As a tenant you are responsible for arranging your own contents insurance. Buildings insurance is the responsibility of the landlord, but anything that you own inside the property is your own responsibility to insure.
A standard contents insurance policy will not usually cover those who are renting. Instead there is tenants insurance which is designed to specifically cover rental properties and tenants possessions.
If your property comes already furnished it is advisable to check with the landlord what items are already covered by the landlords insurance. Any uninsured items should be added to your insurance as if any items become damaged it is likely to be the tenant’s responsibility to replace the item or pay for the damage out of their security deposits.
TENANT SECURITY DEPOSITS
When you first sign a tenancy agreement it is standard practice to pay a security deposit. A security deposit is a one off payment which is usually (but not always) equivalent to one month’s rent. The security deposit is kept by the landlord until your tenancy agreement ends. Upon moving out, the landlord will inspect the property for damage and deduct any monies from the deposit to cover the cost of any damage. If the tenant has met the terms of their tenancy agreement (i.e. paid all rents and bills etc) and where there is no damage to the property, then the security deposit will be returned to the tenant in full.
In 2007 the government introduced the Tenancy Deposit Scheme. This scheme requires landlords who are renting out their property on an assured shorthold tenancy, to place the security deposit into a government backed scheme. These deposit schemes protect the deposit throughout the duration of the tenancy agreement. At the end of the tenancy agreement the landlord will withdraw the money from the deposit scheme and will pay it back to the tenant minus any deductions required. Deductions may be made where the tenant has failed to uphold their responsibilities as laid out by their tenancy agreement. Here are a few examples of reasons why a landlord may deduct money from the security deposits.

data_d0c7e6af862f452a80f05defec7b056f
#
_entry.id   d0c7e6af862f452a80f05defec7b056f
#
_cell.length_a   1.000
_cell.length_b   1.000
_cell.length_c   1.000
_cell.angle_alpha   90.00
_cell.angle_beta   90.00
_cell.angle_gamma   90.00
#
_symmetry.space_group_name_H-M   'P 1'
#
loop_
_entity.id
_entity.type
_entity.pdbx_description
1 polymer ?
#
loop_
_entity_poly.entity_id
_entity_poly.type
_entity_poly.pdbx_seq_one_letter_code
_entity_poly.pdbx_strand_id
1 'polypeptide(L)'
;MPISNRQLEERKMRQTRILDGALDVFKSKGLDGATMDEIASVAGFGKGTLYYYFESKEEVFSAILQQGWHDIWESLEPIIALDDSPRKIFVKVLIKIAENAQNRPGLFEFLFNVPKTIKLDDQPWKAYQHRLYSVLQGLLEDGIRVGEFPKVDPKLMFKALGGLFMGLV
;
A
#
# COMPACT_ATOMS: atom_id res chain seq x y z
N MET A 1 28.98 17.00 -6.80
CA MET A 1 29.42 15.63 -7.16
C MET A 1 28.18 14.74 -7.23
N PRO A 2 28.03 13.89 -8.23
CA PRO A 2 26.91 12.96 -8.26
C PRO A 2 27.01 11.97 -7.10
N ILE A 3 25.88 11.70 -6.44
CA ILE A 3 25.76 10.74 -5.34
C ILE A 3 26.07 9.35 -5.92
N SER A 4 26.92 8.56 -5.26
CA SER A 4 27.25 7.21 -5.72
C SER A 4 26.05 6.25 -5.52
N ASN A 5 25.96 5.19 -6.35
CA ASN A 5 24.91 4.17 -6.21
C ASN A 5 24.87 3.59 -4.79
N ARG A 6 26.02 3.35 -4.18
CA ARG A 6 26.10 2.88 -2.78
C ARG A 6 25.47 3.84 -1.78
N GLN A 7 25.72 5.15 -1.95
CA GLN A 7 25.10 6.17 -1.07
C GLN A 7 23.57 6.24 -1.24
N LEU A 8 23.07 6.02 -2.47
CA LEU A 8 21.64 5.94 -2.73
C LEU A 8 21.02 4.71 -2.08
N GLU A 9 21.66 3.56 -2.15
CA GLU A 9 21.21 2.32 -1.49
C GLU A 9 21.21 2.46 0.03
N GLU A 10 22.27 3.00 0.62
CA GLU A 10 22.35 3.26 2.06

If the tenancy agreement stipulates the property must be cleaned before the tenant moves out, a deduction for cleaning the property may be made if the tenant fails to do this.
If the property or its contents are damaged, then the tenant is responsible for repairing or replacing the item. The tenant must replace like for like, so it is not always necessary to buy a brand new item, a second hand one may be adequate. Items which break as a result of normal wear and tear do not have to be replaced by the tenant but the landlord should be notified as soon as possible. Its up to the landloard to decide on the damage caused and whether the tenant is responsive or not
Where the tenant does not replace an item the landlord may deduct a sum of money from the security deposit equal to the cost of purchasing a replacement. The tenant is within their rights to ask for receipts or estimates for any items which have been deducted from their deposit.
OUTSTANDING AND UNPAID RENT
If a tenant leaves a property owing rent to the landlord, any unpaid monies will be deducted from the security deposit. If the amount owed exceeds the amount held by the security deposit, the landlord may begin court proceedings to reclaim
the owed monies.
MISSING ITEMS IN THE HOUSE
If the landlord has reason to believe that an item has gone missing they can deduct money from the deposit to replace it.
The amount deducted should be for a similar like for like item.